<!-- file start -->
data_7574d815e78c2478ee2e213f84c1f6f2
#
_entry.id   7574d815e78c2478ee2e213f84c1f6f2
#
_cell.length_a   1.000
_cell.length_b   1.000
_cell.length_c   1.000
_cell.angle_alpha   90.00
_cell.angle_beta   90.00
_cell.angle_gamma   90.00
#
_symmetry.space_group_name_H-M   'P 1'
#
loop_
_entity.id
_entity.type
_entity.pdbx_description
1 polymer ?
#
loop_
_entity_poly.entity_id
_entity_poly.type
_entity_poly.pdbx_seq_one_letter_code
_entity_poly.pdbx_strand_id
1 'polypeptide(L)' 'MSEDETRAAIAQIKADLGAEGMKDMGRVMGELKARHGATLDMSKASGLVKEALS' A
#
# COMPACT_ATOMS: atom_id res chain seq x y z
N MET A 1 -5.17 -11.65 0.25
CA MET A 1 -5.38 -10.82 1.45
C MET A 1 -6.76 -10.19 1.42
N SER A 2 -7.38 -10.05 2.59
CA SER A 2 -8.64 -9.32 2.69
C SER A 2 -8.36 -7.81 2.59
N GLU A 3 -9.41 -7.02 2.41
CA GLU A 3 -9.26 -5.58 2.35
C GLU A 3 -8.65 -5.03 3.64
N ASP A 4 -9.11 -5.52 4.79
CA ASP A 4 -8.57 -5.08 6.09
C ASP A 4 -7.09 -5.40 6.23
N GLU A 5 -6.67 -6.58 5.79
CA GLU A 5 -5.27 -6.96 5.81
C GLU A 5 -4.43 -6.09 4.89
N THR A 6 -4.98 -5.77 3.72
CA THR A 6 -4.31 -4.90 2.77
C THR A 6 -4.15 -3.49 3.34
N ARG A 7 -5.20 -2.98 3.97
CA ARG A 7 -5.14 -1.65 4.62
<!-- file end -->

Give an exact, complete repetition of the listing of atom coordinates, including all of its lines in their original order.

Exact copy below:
data_7574d815e78c2478ee2e213f84c1f6f2
#
_entry.id   7574d815e78c2478ee2e213f84c1f6f2
#
_cell.length_a   1.000
_cell.length_b   1.000
_cell.length_c   1.000
_cell.angle_alpha   90.00
_cell.angle_beta   90.00
_cell.angle_gamma   90.00
#
_symmetry.space_group_name_H-M   'P 1'
#
loop_
_entity.id
_entity.type
_entity.pdbx_description
1 polymer ?
#
loop_
_entity_poly.entity_id
_entity_poly.type
_entity_poly.pdbx_seq_one_letter_code
_entity_poly.pdbx_strand_id
1 'polypeptide(L)' 'MSEDETRAAIAQIKADLGAEGMKDMGRVMGELKARHGATLDMSKASGLVKEALS' A
#
# COMPACT_ATOMS: atom_id res chain seq x y z
N MET A 1 -5.17 -11.65 0.25
CA MET A 1 -5.38 -10.82 1.45
C MET A 1 -6.76 -10.19 1.42
N SER A 2 -7.38 -10.05 2.59
CA SER A 2 -8.64 -9.32 2.69
C SER A 2 -8.36 -7.81 2.59
N GLU A 3 -9.41 -7.02 2.41
CA GLU A 3 -9.26 -5.58 2.35
C GLU A 3 -8.65 -5.03 3.64
N ASP A 4 -9.11 -5.52 4.79
CA ASP A 4 -8.57 -5.08 6.09
C ASP A 4 -7.09 -5.40 6.23
N GLU A 5 -6.67 -6.58 5.79
CA GLU A 5 -5.27 -6.96 5.81
C GLU A 5 -4.43 -6.09 4.89
N THR A 6 -4.98 -5.77 3.72
CA THR A 6 -4.31 -4.90 2.77
C THR A 6 -4.15 -3.49 3.34
N ARG A 7 -5.20 -2.98 3.97
CA ARG A 7 -5.14 -1.65 4.62